A long-planned 115-acre lagoon restoration project in Del Mar is on track after an appellate court rejected neighboring property owner's lawsuit over the restoration. Two to three years worth of work to restore San Dieguito lagoon could begin as soon as 2005.
The project at the mouth of the San Dieguito River is one of half a dozen lagoon restoration projects in central and northern San Diego County. Some projects remain in the planning stages, while several others — including the Batiquitos Lagoon restoration in Carlsbad — are complete and in the monitoring stages.
"The lagoons in north San Diego County are pretty degraded," said Ellen Lirley, a coastal planner for the California Coastal Commission. "A lot of it is due to sedimentation from upstream. A lot of development has occurred in close proximity, so the species stay away."
All of the projects are similar. Dredges or other heavy equipment remove sand to open the mouth of the river, ensuring tidal action flushes the lagoon. Non-native plants are replaced. And scientists monitor the situation to determine when further intervention is necessary to keep the wetlands healthy.
Advocates say the projects are important because they return some of the few remaining Southern California coastal wetlands to a more natural state, which is beneficial to fish, birds and other wildlife. And the projects are important to public health because they prevent the accumulation of stagnant water that lets mosquitoes breed and causes fish to die. Many of the creeks and rivers actually carry more dry-season water nowadays because of urban and agricultural runoff, Lirley explained. But because beach sand can naturally close off river mouths, the non-natural summertime trickles accumulate at the end of rivers, exacerbating stagnant water problems. And with West Nile Virus moving into California, mosquitoes are a bigger concern than they have been for decades.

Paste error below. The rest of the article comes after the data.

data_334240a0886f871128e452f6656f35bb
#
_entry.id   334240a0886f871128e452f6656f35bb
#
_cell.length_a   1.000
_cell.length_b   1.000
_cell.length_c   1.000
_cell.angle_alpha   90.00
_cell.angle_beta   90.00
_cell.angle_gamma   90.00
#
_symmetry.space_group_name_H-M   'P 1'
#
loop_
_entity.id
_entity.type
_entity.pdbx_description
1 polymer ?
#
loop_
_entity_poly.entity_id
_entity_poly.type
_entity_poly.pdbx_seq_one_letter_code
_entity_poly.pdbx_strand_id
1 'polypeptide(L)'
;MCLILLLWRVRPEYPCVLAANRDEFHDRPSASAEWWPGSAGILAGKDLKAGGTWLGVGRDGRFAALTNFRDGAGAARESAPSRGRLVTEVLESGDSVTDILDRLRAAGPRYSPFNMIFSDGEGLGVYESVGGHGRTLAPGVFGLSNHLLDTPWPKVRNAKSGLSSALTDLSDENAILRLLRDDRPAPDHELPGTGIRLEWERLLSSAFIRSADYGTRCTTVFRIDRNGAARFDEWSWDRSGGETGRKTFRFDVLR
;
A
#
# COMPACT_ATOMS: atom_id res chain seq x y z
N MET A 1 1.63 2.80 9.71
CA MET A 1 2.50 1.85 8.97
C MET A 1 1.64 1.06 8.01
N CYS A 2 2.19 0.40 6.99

"It's definitely much healthier to have a healthy water body next to you than one with stagnant water and dead fish," said Doug Gibson, executive director of the San Elijo Lagoon Conservancy. "It's definitely a necessity to keep these [river mouths] open."
But while the projects along the San Diego County coast are similar, public reaction has not been. Volunteers and contractors have been actively restoring the San Elijo Lagoon in Encinitas — including opening the river mouth — since 1994 and have earned widespread support. An even older project at Penasquitos Lagoon also has been well-received. Yet the project at San Dieguito Lagoon, which has been 10 years in the planning stages, has had to overcome strong local opposition.
Gibson and San Dieguito River Park Joint Powers Authority (JPA) Executive Director Dick Bobertz said the difference is that wealthy homeowners live next to the San Dieguito Lagoon and the beach, while the San Elijo and Penasquitos projects are at state beaches.
"We worked on getting support from everybody — the residents, the businesses, the cities," Gibson said. "They did it at San Dieguito, too, but they couldn't get the residents on board."